Due to the fragmented nature of networks in the past, coordination with IT was either very limited or non-existent. In the early stages of this project, the IT department recognized a need to have full time resources dedicated to the support of the ITS infrastructure. A new team was created with the sole responsibility of ITS support, which had never existed within our organization before. The implementation strategy would be to upgrade the core network equipment and servers at the three TMCs first. Once the network backbone was in place, all existing field equipment would be migrated to the new network and analog systems would be converted to digital where feasible. After all remaining analog video was converted to digital, all three video walls would be upgraded to be able to accept digital video. The final phase would be to convert any video sharing with partner agencies from analog to digital. Due to the complexity of timing of this conversion, the original equipment would be left in place and the new network would be stood up in parallel to allow time for all partner agencies to migrate to the new systems.
Communications Planning and Execution
One of the most critical and difficult first tasks was to provide IT with a complete list of devices and configurations to be integrated. Since this had been done in an ad hoc method by the
regions historically, just getting a complete and accurate inventory of devices and infrastructure was difficult. An outside firm was enlisted to help gather and document this critical information, which allowed for a clear picture of the necessary design and implementation requirements. Once this information was being used to implement the new network infrastructure, continuous collaboration with the regions and the IT team was crucial to success.
This new network had to be designed in coordination within the NCDOT IT department as well as the statewide Department of Information Technology (DIT). Since all internet provider circuits must be procured through DIT, including all firewall and router configurations, continuous coordination between the IT department and DIT was critical to achieve desired outcomes.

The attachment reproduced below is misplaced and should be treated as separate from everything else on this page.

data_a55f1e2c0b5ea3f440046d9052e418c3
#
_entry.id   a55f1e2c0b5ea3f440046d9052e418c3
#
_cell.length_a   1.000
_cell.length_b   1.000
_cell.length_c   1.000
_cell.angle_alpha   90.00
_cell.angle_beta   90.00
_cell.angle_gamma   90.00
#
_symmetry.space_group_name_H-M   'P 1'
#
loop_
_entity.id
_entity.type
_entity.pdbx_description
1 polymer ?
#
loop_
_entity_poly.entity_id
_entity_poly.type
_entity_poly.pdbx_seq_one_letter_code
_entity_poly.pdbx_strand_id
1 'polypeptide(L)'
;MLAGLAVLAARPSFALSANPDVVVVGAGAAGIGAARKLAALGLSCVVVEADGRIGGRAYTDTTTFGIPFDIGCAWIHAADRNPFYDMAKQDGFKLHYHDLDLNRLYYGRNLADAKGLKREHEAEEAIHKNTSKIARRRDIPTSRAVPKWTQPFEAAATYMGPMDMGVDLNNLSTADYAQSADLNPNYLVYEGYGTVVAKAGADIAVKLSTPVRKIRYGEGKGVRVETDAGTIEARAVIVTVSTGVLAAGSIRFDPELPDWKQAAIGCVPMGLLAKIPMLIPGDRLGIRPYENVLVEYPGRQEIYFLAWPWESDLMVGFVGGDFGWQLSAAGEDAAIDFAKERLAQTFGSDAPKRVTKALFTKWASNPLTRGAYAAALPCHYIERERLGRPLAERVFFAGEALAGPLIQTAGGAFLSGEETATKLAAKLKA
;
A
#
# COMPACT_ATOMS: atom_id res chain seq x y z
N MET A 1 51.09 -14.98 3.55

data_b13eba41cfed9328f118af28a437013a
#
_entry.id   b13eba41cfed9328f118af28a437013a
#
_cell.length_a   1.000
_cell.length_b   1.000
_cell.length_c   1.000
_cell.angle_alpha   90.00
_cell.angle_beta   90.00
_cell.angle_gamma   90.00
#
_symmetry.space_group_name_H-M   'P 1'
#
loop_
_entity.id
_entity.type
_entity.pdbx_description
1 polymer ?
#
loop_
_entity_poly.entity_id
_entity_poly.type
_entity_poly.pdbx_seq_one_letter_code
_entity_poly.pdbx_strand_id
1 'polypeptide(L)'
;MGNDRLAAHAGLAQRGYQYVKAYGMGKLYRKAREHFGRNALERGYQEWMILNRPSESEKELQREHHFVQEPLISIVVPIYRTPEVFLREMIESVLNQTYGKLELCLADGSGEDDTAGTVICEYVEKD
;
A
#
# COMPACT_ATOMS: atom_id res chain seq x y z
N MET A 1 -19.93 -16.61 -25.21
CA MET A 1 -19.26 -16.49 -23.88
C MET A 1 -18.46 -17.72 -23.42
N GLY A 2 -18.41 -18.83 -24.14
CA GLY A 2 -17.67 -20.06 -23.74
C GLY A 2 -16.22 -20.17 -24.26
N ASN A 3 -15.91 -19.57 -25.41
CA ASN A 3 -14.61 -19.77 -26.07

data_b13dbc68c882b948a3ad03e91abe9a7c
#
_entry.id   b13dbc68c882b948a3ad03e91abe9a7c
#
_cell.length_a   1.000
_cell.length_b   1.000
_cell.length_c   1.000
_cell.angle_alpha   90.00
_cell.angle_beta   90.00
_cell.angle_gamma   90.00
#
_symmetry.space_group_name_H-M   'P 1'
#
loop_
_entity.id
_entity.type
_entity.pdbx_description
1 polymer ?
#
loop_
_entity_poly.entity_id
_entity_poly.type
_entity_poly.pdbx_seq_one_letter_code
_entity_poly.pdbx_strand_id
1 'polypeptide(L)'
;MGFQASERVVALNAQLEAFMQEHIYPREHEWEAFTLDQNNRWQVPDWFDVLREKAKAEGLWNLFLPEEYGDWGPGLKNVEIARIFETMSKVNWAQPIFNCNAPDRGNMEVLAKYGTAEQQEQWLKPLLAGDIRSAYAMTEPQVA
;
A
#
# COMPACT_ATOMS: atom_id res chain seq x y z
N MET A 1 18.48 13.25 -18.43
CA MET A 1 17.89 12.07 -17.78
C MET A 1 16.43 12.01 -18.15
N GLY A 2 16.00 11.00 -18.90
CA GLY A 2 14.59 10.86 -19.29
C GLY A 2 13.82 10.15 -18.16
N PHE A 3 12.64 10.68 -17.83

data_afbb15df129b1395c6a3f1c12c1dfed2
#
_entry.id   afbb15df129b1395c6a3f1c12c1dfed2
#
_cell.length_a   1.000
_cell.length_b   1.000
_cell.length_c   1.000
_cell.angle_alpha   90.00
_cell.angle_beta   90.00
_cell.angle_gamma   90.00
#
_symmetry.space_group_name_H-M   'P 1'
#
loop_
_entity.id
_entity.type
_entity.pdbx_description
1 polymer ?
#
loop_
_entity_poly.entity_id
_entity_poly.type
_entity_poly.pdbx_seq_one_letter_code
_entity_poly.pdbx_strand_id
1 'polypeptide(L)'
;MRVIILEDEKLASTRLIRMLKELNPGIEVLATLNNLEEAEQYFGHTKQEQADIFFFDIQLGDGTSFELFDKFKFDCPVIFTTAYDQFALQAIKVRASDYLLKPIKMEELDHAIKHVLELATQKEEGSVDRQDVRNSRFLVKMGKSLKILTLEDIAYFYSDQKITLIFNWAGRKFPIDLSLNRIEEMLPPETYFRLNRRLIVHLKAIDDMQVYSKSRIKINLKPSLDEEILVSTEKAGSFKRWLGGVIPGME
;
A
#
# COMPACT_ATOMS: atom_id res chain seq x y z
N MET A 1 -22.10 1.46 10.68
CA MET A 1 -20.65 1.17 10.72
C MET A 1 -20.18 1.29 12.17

Outcomes, Benefits, and Learnings
The biggest outcome of this new ITS network being implemented across the state is a network infrastructure that is standardized, scalable and supportable. Network security has been brought up to state security standards with regular audits performed to ensure compliance. Reliability and availability have been improved, with full operational redundancy available across our regional TMCs.
One of the biggest lessons learned was the harsh reality of the department’s lack of maturity with regards to our ITS infrastructure and operations. Processes were rarely documented and often reactive without much standardization across the regions. While there is still much room for improvement, there are now clearly defined standards, configurations, and documentation for the ITS infrastructure.
A new and important benefit of this project was the ability to work effectively with our IT department and across all regions. This partnership was a critical component of the ability to design and upgrade this network infrastructure to meet the department’s needs. Standardization throughout the state is now in place, with clear policies in place to define the operation and maintenance of the infrastructure. This will allow for much better support and coordination moving forward as needs grow.